What is silence? The absence of sound? Or can it also be the awareness of a presence or expectant attitude that creates no decibel for the ear to pick up, yet is felt?
Silence can feel oppressive, dark, or scary but also comfortable, peaceful, or welcomed.
Mid-day rest-times in the arid area of China where I lived and worked were times of silence I had never experienced before. Everyone seemed to take a nap after lunch. On the small university where I worked, campus basically shut down for at least an hour. Students shoveled down their simple cafeteria lunches and headed to their dorms for a snooze. Teachers rented spare dorm rooms to nap in or brought fold-up cots to sleep on in their offices. Department heads and leaders had a sofa in their offices and locked the door for privacy. .
I didn’t work every day but at times I would also take a nap at home. As I would sit or lie on the bed in my guest-room at that time I often thought, this is the quietest time of the whole day. Silence. Stillness.
No one stirring outside on their bikes or cars, no apartment noises from above or below or next to me, no garbage men collecting the rubbish, no one yelling to fix screens, no children outside in the nearby park,… silence. Even the noisy sparrows were quiet outside. Sure nighttime was quiet, but I expected it to be. But this was different. Silence in the middle of the day seemed abnormal and unproductive.
Or was it?
A forced silence that was filled with expectation of what would happen later. Moments of refreshment to gear up for the rest of the day. A pause to catch one’s breath, refocus, and recharge and then work through the day until nighttime fell.
Silence isn’t a natural part of my life. My mind spins as I think about what to do, plan, perfect, and produce. I like to be doing, thinking, planning, writing, revising– reaching for perfection that is always out of reach. Never feeling anything is completely or satisfactorily finished. And if there is silence, I like to fill it with nature sounds or music or a speaker on the internet worth listening to… or use the silence to reflect and think and plan for the rest of the day.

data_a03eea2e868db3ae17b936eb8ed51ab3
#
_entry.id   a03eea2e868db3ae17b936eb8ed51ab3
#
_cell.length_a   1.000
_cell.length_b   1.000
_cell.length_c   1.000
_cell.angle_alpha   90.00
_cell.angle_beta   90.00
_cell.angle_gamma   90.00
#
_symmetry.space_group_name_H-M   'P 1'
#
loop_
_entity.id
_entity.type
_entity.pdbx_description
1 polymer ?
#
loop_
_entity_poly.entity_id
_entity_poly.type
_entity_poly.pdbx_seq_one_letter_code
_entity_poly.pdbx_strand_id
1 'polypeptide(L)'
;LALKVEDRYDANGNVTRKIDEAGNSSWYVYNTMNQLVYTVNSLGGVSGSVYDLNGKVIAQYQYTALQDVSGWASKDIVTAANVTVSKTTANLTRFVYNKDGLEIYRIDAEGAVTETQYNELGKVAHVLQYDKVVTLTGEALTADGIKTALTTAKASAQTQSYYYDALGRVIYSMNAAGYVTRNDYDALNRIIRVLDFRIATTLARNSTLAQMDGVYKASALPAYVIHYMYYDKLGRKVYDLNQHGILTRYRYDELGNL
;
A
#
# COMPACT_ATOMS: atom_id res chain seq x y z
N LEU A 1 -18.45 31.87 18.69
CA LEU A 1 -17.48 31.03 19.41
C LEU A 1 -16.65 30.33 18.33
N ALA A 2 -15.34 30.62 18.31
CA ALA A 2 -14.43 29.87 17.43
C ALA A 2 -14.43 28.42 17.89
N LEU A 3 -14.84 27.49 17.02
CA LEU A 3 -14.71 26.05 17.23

Yet I do believe God wants me to allow for silence. Perhaps even to seek it.
Recently I took a closer look at the well-known Bible story when the Prophet Elijah has an encounter with God. He had seen God supernaturally torch his water-drenched sacrifice on Mt. Carmel, showing the idol worshipers and the people of Israel who was the one true God. Shortly thereafter he fled the queen’s wrath, desiring to die, but was nurtured and taken care of by God’s angel under a broom tree. He then traveled for over a month to Mt. Horeb where God met him and questioned him. Elijah complained that he was alone and in response God showed his power through a strong wind, an earthquake, and then a fire.
But God wasn’t found in those. And I wonder if Elijah was expecting to see Him there.
God was in what some Bible versions say “a still, small voice” or a “sound of a gentle blowing” but the true meaning of this Hebrew word is “silence” a heavy silence. I remember one speaker explained it as a kind of “pregnant silence.” Perhaps, as one blogger mentioned, it’s the silence that is found in a desert where there is a world all around and a maybe a breeze, but still complete silence. True quietness and silence in the vastness of sand, space and sun. Nothing happening. Yet, I think, one may have the expectation that something would happen. Maybe rain would come. Maybe a visitor would appear. Maybe a sandstorm would come roaring through.
God was there… in the silence. Elijah “heard” the silence or the gentle blowing, but whatever it was, it drew Elijah out of the cave and God talked to him. Again He asked him what he was doing and Elijah responded with the answer that he alone was left who worshiped God. God was not relating to or answering Elijah perhaps in the way he wanted Him to.
In fact, God did not respond right away but rather gave Elijah a job to do. THEN he told Elijah that he was not alone, almost like an afterthought.
But before that revelation… there was SILENCE. God met him through the silence. Not in the gigantic explosions of His power and might. And not the way perhaps Elijah wanted it.
And even before God’s talk, as Elijah walked to Mt Horeb for 40 days perhaps there was silence too? What did Elijah do all that time? Walked in the desert– alone, quiet, and in silence? Deserts are barren and with little wildlife. Was Elijah in forced silence so that he would be ready to encounter God and then be ready for his next task?
To take time to be silent… even if it’s for a few minutes a day. Or even in the car or on a walk. To let the mind stop and know God is with me and to know His presence even if there is no manifestation of it. And then to wait expectantly and yet not knowing when the silence will or should end. Or maybe never end.
But knowing and believing that the eternal, sovereign God I seek and love is also the God of Silence.